Thank you, kind (I hope) allnurses. I feel better already :-)

    Post-script: I just called PACU to sniff out if anyone knew what the deal was, how it was resolved. I didn't do that initially because I didn't want to draw attention to my mistake, as I knew it was already being addressed. My patient was still there, no surprise to me. I asked to talk to whoever was taking care of him. She was clearly super busy and had no idea what I was talking about, so that was some relief. (No one in report told her, "You wouldn't believe what Bubblehead, RN, did!") Of note, she is the 4th RN he's had in PACU. I left at 7:30, it's now 11:15, and he's had 3 hand-offs in that time. I would ask for your prayers that there actually was a neo order in the computer, but what's done is done and no one's prayers can change it now. Maybe say a prayer that I've filled my quota of doing stupid things for this year?
    imintrouble likes this.
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  4. 20 Comments so far...

  5. 4
    why would they not transfer this pt to ICU??
    canoehead, me1989, nrsang97, and 1 other like this.
  6. 1
    I agree with Roma. This sounds like an ICU patient, why stay in PACU for the time it takes to do 3-4 handoffs? But I guess that's beside the point.... Don't worry about it. Seems like the pt got the neo ordered in ICU and for some reason that didn't get to an actual written or computer entered order...? That happens. The next nurse just needs to call for an actual order.
    nrsang97 likes this.
  7. 1
    The neo was actually started in the OR, but you have the idea, it was obviously something the service wanted, and they didn't need a written order at the time it was initiated because it was in the OR, but they should have provided (and I should have ensured they provided) a proper written order once they were out of the confines of the OR environment and it was to be left running.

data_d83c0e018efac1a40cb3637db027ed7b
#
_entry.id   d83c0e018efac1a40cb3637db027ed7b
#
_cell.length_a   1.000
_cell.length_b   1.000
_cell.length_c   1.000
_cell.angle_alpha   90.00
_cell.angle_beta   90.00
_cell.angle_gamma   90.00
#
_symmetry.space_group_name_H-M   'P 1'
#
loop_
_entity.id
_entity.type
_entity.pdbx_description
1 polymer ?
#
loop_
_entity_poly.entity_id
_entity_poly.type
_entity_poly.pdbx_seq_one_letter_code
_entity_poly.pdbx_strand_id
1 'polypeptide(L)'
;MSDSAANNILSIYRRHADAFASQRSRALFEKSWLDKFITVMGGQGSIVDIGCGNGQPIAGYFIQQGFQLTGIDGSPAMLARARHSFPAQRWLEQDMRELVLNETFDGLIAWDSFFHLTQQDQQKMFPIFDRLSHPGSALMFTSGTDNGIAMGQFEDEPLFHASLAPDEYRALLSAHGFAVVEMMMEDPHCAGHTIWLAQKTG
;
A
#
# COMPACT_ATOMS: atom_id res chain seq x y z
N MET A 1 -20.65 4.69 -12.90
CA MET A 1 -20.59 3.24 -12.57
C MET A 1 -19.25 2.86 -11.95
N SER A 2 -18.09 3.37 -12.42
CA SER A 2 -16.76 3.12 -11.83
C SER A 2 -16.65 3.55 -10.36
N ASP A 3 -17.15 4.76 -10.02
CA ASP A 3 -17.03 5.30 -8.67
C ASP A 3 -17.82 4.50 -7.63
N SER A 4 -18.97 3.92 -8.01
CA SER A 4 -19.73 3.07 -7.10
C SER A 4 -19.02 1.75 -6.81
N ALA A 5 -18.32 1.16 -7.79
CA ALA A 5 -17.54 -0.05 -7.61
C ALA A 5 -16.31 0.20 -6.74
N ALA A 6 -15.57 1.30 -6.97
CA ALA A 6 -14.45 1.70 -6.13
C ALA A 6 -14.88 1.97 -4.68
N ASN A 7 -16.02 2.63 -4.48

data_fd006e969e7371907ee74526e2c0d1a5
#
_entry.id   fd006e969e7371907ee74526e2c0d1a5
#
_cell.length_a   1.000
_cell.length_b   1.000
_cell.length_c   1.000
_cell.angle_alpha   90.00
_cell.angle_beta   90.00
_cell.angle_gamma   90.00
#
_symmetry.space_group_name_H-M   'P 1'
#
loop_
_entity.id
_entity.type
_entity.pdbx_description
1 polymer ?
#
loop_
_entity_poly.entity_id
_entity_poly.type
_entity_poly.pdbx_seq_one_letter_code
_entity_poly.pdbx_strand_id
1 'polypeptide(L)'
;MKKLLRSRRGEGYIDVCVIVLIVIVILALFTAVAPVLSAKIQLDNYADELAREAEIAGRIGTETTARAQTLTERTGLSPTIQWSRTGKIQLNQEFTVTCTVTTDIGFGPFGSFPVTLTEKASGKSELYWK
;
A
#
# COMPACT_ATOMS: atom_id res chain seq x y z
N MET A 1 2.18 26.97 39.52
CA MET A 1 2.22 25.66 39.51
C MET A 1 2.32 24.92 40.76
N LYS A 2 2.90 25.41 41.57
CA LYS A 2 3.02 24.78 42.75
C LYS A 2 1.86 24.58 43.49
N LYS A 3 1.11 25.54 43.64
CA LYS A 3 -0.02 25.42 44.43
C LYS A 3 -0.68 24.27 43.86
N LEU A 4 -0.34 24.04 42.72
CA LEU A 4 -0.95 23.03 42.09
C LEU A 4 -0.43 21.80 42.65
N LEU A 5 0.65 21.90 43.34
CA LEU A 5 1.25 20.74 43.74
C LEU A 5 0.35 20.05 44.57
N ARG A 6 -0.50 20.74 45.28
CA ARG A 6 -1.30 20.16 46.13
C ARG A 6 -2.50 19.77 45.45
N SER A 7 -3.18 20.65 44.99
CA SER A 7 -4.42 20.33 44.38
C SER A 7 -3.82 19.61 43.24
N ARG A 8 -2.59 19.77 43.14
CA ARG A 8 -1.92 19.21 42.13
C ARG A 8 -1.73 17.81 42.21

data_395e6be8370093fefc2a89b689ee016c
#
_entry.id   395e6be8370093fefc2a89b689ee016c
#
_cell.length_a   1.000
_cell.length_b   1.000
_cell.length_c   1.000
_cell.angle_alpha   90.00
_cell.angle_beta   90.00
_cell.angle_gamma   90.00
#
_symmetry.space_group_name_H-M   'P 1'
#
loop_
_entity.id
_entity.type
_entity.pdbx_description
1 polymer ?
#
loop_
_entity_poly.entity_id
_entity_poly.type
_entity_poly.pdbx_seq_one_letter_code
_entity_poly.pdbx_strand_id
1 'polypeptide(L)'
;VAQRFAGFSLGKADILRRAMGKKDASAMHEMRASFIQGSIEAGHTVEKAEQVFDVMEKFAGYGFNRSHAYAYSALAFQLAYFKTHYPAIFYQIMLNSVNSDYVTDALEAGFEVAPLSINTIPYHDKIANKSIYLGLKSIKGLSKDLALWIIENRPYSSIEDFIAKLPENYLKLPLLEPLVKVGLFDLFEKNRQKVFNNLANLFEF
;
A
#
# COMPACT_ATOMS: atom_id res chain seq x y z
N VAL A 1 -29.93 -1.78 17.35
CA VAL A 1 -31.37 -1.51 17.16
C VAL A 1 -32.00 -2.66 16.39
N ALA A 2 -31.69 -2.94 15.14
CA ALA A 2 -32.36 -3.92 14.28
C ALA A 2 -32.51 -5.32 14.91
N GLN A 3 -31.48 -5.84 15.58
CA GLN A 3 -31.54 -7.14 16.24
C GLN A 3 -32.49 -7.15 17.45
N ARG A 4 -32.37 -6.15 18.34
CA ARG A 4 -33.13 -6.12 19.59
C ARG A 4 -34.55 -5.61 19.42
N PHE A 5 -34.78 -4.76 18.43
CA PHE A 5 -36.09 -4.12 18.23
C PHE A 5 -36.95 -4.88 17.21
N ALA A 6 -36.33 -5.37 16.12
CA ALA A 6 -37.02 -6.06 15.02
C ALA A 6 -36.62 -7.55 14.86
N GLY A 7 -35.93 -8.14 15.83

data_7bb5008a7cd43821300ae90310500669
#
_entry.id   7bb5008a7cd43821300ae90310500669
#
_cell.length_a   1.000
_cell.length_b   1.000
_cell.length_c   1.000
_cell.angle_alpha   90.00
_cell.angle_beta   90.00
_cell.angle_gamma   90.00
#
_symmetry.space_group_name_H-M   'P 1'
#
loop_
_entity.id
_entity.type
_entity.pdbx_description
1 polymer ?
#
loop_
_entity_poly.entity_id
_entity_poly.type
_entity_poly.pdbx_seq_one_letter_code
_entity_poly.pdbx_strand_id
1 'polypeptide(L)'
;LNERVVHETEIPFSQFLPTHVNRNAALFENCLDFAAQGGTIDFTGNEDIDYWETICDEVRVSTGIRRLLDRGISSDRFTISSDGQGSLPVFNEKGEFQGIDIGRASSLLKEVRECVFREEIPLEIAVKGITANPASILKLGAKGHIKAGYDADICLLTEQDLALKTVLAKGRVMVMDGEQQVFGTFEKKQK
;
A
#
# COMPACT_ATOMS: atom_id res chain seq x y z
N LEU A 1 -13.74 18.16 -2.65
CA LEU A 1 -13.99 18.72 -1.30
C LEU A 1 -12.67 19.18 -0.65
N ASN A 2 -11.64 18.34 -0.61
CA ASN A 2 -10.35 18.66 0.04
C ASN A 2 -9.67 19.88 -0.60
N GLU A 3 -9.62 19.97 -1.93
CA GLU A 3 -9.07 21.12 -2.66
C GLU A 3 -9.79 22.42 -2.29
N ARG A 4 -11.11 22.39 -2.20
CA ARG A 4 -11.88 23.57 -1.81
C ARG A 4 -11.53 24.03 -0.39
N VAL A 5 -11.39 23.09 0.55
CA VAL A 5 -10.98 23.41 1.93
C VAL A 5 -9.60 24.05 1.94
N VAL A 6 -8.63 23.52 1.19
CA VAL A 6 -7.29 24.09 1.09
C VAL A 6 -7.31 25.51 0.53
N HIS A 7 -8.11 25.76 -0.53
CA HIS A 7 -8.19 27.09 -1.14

I kept him in the PACU for a few hours (3 hours, during which time the RN in the bays next to mine had a patient code, so there was some time lost there helping her) trying to wean him off before deciding it was not going to happen anytime soon. I thought the MD would say to send him to our short-stay post-op ICU (which is where I usually work - I was floated today). When I called the MD and told him we were unable to wean so we couldn't send him to the vascular obs unit at he was slated for, he said that wasn't true, the chief of the service "e-mailed everyone" two weeks ago that they could take pts on drips, so I said great, wish I knew that three hours ago. My charge called the obs unit to confirm, we found out he was partly right; they would take a pt on neo but at no more than 50 mcg/min (he was at 67 at the time and shortly after I had to bump him to 75). Shortly after, I reported off because my shift was ending.